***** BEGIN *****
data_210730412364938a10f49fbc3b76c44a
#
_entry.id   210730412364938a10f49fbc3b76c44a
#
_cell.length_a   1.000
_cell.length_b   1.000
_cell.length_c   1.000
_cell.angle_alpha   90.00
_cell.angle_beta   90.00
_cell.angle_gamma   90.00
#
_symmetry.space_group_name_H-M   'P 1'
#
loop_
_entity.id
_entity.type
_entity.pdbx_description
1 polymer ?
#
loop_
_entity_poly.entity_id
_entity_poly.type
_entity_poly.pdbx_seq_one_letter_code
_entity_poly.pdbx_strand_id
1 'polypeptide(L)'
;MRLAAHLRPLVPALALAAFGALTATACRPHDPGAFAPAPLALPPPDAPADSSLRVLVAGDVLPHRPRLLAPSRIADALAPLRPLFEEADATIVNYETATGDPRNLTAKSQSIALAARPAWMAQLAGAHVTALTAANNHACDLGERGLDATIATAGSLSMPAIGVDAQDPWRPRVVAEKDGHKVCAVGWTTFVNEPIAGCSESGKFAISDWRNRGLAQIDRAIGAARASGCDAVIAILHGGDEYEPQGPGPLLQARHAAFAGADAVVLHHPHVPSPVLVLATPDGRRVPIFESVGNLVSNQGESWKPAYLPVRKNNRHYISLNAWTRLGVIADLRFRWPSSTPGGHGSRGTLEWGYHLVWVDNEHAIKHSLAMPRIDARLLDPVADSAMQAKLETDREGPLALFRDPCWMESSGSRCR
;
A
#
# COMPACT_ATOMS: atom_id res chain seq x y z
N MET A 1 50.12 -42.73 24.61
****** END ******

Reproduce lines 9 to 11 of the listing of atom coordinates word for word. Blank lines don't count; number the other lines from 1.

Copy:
_cell.angle_beta   90.00
_cell.angle_gamma   90.00
#